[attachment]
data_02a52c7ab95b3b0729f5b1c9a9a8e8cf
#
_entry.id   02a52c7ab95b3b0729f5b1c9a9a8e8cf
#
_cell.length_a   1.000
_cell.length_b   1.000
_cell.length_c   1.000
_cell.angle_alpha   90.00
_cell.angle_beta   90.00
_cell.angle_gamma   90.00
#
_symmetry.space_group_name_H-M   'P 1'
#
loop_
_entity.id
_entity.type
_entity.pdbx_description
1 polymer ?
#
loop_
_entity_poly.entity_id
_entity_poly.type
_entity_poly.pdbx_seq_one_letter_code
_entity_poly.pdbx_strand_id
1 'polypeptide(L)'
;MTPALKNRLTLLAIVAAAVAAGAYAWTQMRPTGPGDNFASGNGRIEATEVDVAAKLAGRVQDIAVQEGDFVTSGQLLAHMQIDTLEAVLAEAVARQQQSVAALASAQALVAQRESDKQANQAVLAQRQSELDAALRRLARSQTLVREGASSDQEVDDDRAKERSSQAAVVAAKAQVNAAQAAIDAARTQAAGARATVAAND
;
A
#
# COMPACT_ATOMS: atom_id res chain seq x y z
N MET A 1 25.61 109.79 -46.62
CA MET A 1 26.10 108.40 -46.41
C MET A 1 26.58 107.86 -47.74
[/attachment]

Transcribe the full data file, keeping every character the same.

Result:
data_02a52c7ab95b3b0729f5b1c9a9a8e8cf
#
_entry.id   02a52c7ab95b3b0729f5b1c9a9a8e8cf
#
_cell.length_a   1.000
_cell.length_b   1.000
_cell.length_c   1.000
_cell.angle_alpha   90.00
_cell.angle_beta   90.00
_cell.angle_gamma   90.00
#
_symmetry.space_group_name_H-M   'P 1'
#
loop_
_entity.id
_entity.type
_entity.pdbx_description
1 polymer ?
#
loop_
_entity_poly.entity_id
_entity_poly.type
_entity_poly.pdbx_seq_one_letter_code
_entity_poly.pdbx_strand_id
1 'polypeptide(L)'
;MTPALKNRLTLLAIVAAAVAAGAYAWTQMRPTGPGDNFASGNGRIEATEVDVAAKLAGRVQDIAVQEGDFVTSGQLLAHMQIDTLEAVLAEAVARQQQSVAALASAQALVAQRESDKQANQAVLAQRQSELDAALRRLARSQTLVREGASSDQEVDDDRAKERSSQAAVVAAKAQVNAAQAAIDAARTQAAGARATVAAND
;
A
#
# COMPACT_ATOMS: atom_id res chain seq x y z
N MET A 1 25.61 109.79 -46.62
CA MET A 1 26.10 108.40 -46.41
C MET A 1 26.58 107.86 -47.74